Now that our nation’s elite universities have all released decisions for the 2021-2022 admissions cycle, we thought we’d take a look back to point out some discernible trends to our readers. So what happened this year in admissions? Well, among the Ivy League institutions, applications spiked at Harvard University, Yale University, and Brown University, while applications dipped slightly at Dartmouth College (though the College on the Hill boasted the same record-low admission rate as last year) along with the University of Pennsylvania. The acceptance rates at Harvard, Yale, and Brown also dropped to historic lows. Meanwhile, Princeton University, Cornell University, and Columbia University have yet to release their admissions figures for the Class of 2026, though we’ll post the numbers soon enough (Early Decision applications were down slightly this past fall at Columbia). Among other elite schools, Duke University, Northwestern University, and the Massachusetts Institute of Technology also set new record application tallies.
It Wasn’t As Tough As Last Year
Last year, for the Class of 2025, as our readers may recall, we wrote of the sobering admissions figures — with our nation’s elite universities experiencing application surges like never before. At some elite universities, applications rose by margins of up to 66% — as was the case at the Massachusetts Institute of Technology. This year, for the Class of 2026, while many elite universities set new application benchmarks, most only beat last year’s figures by relatively smaller margins — not by the kind of historic margins of last year. Additionally, for those who believe that it was harder to get into elite colleges this year because the admission rates were slightly down and applications were slightly up at many of them, think again. Last year, due to all of the students admitted to the Class of 2025 who opted to take gap years on account of the pandemic, there were about 20% fewer seats available at many top universities. That simply wasn’t the case this year. So, yes, it was — without question — easier to earn admission to these schools for the Class of 2026 than it was for the Class of 2025. Yes, no matter how loudly or how vociferously a parent of an applicant to the Class of 2026 tells you it was the hardest year ever, it most certainly was not.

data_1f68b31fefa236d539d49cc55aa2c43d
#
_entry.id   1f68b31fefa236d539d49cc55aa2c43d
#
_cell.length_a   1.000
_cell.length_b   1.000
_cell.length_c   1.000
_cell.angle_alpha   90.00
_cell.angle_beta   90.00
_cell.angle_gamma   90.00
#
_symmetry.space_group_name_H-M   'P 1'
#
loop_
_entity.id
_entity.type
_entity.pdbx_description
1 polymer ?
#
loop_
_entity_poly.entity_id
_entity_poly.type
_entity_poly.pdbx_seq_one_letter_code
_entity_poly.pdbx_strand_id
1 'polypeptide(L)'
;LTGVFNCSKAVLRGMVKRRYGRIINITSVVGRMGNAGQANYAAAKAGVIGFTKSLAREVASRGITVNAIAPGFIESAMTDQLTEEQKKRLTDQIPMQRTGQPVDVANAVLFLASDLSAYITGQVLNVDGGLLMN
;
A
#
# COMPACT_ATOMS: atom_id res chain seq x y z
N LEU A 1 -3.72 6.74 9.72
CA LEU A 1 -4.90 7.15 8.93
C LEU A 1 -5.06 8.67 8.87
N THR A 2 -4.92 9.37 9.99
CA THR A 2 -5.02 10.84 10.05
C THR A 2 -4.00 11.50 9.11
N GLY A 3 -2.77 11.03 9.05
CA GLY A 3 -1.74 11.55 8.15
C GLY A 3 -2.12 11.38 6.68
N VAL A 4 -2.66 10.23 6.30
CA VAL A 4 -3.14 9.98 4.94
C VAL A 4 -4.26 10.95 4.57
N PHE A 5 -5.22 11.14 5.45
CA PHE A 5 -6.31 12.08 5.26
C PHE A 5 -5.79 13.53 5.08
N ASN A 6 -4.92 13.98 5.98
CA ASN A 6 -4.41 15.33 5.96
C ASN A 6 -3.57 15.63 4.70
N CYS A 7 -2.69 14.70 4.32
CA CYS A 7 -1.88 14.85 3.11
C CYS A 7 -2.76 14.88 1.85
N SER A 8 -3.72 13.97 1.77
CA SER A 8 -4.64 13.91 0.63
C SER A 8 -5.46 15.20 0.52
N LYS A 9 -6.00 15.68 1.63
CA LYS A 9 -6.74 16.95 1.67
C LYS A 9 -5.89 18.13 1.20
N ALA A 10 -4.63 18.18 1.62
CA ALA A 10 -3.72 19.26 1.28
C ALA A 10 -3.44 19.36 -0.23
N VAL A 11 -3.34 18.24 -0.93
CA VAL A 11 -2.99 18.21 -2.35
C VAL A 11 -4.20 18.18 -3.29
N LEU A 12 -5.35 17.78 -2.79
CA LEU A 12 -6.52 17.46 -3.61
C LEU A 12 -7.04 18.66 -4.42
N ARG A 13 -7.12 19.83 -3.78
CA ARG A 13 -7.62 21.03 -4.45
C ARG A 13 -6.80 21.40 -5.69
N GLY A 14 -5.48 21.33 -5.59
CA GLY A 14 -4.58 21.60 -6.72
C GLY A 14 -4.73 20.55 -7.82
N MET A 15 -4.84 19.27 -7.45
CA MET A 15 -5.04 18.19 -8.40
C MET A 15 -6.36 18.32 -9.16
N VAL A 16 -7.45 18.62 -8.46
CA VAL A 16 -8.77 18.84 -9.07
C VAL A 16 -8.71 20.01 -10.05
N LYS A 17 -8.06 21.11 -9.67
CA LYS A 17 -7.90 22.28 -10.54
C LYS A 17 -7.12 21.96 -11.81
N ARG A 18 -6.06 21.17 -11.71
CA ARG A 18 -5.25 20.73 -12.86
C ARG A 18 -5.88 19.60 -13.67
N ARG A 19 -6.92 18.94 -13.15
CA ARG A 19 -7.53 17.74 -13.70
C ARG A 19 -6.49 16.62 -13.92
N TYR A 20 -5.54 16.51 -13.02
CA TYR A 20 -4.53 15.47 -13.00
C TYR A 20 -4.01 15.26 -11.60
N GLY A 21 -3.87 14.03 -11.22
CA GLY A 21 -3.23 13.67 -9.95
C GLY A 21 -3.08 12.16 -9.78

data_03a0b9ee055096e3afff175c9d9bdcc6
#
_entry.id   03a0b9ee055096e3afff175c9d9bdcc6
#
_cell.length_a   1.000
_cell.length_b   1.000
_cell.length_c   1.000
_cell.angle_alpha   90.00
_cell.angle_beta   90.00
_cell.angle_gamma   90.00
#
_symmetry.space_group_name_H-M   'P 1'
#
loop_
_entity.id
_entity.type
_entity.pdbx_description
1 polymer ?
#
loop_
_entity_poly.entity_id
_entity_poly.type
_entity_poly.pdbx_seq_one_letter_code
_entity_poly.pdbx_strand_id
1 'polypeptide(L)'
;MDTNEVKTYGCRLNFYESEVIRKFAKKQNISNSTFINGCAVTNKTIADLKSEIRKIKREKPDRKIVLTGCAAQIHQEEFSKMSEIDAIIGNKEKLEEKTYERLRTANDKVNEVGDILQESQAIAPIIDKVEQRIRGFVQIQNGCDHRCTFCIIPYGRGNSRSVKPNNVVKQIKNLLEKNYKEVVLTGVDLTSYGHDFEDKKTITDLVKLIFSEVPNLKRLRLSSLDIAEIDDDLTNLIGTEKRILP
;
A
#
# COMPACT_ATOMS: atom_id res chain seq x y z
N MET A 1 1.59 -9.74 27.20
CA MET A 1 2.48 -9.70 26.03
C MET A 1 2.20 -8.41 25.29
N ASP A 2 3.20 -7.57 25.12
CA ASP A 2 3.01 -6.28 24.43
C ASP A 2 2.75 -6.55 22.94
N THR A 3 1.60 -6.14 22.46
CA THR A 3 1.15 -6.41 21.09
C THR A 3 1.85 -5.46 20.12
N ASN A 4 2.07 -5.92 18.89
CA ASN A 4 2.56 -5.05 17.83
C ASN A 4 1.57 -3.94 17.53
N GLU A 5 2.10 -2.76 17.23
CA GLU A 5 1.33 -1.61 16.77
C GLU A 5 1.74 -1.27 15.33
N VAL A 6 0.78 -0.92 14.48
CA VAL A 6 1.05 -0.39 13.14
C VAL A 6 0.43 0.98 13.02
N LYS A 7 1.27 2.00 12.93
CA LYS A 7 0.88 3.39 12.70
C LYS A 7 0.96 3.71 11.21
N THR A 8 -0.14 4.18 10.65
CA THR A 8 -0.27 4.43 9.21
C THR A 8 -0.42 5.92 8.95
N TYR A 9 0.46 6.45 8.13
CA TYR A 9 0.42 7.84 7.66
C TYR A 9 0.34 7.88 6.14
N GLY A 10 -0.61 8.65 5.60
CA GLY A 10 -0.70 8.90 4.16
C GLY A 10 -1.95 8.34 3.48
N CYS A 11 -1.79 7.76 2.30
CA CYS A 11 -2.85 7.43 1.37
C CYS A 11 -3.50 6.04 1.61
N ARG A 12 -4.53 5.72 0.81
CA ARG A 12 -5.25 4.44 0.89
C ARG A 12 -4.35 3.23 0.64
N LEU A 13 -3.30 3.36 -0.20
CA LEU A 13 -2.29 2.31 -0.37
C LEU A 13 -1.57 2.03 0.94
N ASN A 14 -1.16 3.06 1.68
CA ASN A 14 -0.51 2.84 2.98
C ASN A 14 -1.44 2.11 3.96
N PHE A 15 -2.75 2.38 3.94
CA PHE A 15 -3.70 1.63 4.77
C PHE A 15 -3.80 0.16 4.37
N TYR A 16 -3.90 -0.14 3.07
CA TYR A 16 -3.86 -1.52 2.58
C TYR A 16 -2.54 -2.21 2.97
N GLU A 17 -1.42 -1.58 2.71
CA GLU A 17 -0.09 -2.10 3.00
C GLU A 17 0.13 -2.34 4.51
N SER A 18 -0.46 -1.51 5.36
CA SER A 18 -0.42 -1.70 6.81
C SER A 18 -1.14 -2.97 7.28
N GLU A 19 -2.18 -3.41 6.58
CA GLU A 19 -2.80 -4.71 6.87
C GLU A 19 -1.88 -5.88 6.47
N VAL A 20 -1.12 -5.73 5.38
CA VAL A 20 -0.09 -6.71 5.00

Perfect Sweeps for Ivy Coach’s Applicants
For Ivy Coach, it was yet another banner year for our students as well. For the Class of 2026, we experienced perfect sweeps of Harvard, Yale, Princeton, Columbia, Brown, Dartmouth, Duke, MIT, and many other elite schools. All of our students who completed applications with us to these universities and applied Early Action / Early Decision got in. Our one student who was deferred at Cornell in the Early round to the Class of 2026? Well, that student got in Regular Decision to Cornell. And all of Ivy Coach’s students who come to us before their senior year apply in the Early round of admissions — because why wouldn’t they when it’s so much easier to get in Early Action / Early Decision than it is in Regular Decision?
The Reason for the Application Surges
So our readers may be left wondering: after last year’s historic, flashy new records, how did these schools set even more benchmarks this year? Well, keep in mind, elite universities get better and better each year at getting students to apply — irrespective of how qualified or not qualified these students may be. This year, due to the easing up of COVID-19 era restrictions, college tours and information sessions were back up and running as well at many elite universities. And test-optional policies, which encourage more students to apply since it removes a barrier to entry, remained firmly in place at just about every elite university, except Georgetown University (MIT recently reinstated testing requirements as well in admissions).
Have a question about the year that was in elite college admissions for the 2021-2022 cycle? Let us know your question by posting it below. We look forward to hearing from you!
You are permitted to use www.ivycoach.com (including the content of the Blog) for your personal, non-commercial use only. You must not copy, download, print, or otherwise distribute the content on our site without the prior written consent of Ivy Coach, Inc.